Cornell’s legacy in the Adirondacks stretches back to the late 1940s when Dwight Webster, professor of fishery biology, began visiting the region to study the biology and management of salmonid fishes, predominately brook trout. Webster had a specific interest in how the history and nature of the Adirondack landscape influenced the fish. Webster’s research formed the core of what would eventually become the Adirondack Fisheries Program, which is headquartered at the Little Moose Field Station near Old Forge in the southwestern Adirondacks.

That longtime presence in the Adirondacks has allowed CALS to develop close relationships with partners in the region, from federal agencies like the U.S. Geological Survey Water Resource Division, to non-government organizations such as the Adirondack Nature Conservancy, and other academic institutions that have collaborated on these studies.

The program’s uninterrupted presence in the Adirondacks for the last 65-plus years has been a unique advantage for studying environmental change, according to Kraft.

“Working with others to foster ideas of sustainability have made a real difference in these notable New York ecosystems. We’re trying to establish a long-term focus on certain types of issues and track them long enough to be able to understand what’s going on and make forecasts about what will happen in the future,” said Kraft, who plans to step down from the directorship within the next few years. The program recently named Peter McIntyre, Ph.D. ‘06 as the Dwight A. Webster Faculty Fellow in Fisheries and Aquatic Sciences, to ensure continuity of the program. McIntyre is slated to begin his tenure at Cornell in July 2018.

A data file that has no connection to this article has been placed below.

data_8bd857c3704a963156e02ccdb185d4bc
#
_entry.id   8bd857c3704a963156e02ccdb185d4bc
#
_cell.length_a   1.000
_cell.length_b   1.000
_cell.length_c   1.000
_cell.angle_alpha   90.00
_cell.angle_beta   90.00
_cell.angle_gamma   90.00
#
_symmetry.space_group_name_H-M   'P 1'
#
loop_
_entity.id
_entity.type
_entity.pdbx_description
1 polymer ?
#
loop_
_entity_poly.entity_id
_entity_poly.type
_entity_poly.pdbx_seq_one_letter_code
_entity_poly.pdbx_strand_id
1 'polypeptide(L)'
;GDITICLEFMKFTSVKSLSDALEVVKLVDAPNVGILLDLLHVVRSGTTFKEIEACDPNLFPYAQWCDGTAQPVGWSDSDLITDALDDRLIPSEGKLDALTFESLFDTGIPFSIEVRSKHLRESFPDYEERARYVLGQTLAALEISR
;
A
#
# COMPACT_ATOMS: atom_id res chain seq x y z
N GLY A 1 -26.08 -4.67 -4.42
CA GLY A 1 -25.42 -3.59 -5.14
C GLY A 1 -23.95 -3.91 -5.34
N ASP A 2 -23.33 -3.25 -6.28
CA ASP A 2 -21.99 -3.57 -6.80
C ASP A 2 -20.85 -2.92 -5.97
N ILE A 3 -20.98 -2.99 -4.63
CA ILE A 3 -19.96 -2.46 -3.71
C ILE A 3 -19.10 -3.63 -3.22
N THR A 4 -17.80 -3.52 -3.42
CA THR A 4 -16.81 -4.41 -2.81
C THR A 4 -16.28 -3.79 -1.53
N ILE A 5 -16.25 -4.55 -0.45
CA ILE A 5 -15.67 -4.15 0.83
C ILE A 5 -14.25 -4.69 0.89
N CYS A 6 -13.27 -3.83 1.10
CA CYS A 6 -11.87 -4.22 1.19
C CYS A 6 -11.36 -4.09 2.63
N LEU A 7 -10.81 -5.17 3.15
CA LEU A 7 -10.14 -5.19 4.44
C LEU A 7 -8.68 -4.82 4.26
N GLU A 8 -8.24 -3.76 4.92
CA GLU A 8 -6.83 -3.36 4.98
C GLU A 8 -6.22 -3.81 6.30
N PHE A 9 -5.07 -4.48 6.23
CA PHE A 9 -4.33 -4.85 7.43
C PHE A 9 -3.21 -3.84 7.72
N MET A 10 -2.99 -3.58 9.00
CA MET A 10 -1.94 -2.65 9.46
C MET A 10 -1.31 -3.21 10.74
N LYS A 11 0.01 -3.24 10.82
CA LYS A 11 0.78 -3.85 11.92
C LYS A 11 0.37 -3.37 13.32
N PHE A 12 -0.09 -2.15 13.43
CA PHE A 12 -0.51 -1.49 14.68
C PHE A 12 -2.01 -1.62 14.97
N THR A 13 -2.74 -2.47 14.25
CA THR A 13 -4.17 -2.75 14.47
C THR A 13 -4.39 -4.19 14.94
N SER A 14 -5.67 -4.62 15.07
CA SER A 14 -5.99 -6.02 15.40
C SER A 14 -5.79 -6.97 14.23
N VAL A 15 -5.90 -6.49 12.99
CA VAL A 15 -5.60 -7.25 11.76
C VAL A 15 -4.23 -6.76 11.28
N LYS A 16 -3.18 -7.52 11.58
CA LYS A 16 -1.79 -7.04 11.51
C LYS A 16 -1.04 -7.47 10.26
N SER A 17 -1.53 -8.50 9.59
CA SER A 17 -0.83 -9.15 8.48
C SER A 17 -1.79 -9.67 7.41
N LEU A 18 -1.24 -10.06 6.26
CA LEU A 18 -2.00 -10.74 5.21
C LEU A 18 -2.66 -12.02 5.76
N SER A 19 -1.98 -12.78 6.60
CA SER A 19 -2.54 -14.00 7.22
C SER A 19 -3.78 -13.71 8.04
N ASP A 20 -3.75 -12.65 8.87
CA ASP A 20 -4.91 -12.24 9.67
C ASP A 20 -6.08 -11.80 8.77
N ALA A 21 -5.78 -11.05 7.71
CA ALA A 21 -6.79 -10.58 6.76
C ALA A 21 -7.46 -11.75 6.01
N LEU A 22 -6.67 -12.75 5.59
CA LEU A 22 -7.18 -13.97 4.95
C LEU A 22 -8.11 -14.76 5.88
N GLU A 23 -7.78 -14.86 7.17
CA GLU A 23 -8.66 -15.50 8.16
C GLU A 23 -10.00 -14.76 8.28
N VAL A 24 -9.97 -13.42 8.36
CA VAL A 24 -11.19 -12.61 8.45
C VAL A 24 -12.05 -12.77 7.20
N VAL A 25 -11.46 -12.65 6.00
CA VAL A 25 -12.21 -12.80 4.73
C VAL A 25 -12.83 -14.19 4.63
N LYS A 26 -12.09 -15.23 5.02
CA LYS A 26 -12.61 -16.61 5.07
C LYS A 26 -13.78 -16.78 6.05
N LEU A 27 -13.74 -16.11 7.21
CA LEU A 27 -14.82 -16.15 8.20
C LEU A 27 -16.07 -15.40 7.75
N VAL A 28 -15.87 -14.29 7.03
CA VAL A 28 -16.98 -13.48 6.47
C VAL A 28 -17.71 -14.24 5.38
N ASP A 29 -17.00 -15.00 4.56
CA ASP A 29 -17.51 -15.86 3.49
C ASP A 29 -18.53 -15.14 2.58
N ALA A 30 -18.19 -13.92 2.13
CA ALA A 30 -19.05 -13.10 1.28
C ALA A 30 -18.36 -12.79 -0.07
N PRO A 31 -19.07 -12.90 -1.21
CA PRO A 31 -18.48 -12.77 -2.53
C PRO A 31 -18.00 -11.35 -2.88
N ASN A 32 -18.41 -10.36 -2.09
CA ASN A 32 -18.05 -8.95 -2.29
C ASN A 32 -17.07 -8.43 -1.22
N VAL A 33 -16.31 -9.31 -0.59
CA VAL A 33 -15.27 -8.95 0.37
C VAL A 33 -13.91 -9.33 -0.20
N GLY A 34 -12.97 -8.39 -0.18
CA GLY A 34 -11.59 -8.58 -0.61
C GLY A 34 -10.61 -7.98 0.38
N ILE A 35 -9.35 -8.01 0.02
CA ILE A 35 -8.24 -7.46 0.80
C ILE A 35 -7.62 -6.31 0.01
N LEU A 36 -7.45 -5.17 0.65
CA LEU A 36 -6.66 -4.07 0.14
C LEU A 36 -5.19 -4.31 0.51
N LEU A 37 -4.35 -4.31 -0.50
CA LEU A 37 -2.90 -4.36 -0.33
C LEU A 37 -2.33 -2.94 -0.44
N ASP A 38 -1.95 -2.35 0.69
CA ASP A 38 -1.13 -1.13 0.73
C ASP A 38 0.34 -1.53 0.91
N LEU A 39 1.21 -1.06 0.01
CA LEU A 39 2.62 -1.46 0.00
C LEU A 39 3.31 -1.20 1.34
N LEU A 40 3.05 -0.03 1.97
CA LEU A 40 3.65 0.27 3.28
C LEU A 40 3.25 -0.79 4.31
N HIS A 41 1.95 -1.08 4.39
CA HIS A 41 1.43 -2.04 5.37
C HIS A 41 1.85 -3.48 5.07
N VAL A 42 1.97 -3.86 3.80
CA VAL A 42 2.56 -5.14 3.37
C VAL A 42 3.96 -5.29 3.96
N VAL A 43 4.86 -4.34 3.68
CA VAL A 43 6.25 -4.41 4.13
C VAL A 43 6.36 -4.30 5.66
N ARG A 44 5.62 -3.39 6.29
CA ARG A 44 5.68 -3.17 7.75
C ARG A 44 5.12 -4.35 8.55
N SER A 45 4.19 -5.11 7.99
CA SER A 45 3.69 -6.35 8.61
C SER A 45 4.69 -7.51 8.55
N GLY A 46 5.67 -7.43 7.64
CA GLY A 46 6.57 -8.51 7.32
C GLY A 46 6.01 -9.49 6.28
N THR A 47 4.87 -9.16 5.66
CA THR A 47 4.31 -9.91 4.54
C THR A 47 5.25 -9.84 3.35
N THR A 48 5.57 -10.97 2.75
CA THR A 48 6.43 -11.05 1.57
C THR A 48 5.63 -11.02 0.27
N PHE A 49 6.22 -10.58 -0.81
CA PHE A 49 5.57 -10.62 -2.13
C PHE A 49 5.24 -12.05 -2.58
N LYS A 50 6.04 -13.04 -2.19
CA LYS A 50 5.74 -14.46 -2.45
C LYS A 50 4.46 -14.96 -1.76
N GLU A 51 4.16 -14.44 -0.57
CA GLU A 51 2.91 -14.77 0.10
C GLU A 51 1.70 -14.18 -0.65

While researchers are still years away from drawing any concrete conclusions about climate change’s impact on the Adirondacks, Cornell’s success with acid rain shows that it is never too early to conserve natural resources and the ecosystems that sustain them.

“The Adirondacks are a beautiful and interesting place,” Kraft said. “When the environment is protected, animals and plants live and survive and they do well. It’s a legacy worth protecting.”

Recent and ongoing AFRP research projects in the Adirondacks:

  • High-throughput DNA sequencing and bioinformatics: examines the underlying functions of brook trout genes in response to stressed thermal environments.
  • Computationally intensive evaluations of fish abundance and survival: marks and tracks individual fish to develop an accurate population estimate and ascertain the impact of warmer summers on fish populations.
  • Watershed liming: improves tree growth and restores the forest community in the watershed around an Adirondack lake where some tributaries remain acidic. Adding lime directly to nearby rivers and streams mitigates acidification of the surrounding landscape and bodies of water.
  • Invasive species: Smallmouth bass threaten native lake trout by outcompeting them for food. Every spring, AFRP researchers use electrofishing to remove the smallmouth bass from Little Moose Lake, which increases the growth of native lake trout and provides new angling opportunities.
  • Landscape models of groundwater flow: develops a modeling approach to identify areas of groundwater discharge in Adirondack lakes that provide refuge and spawning habitat for brook trout.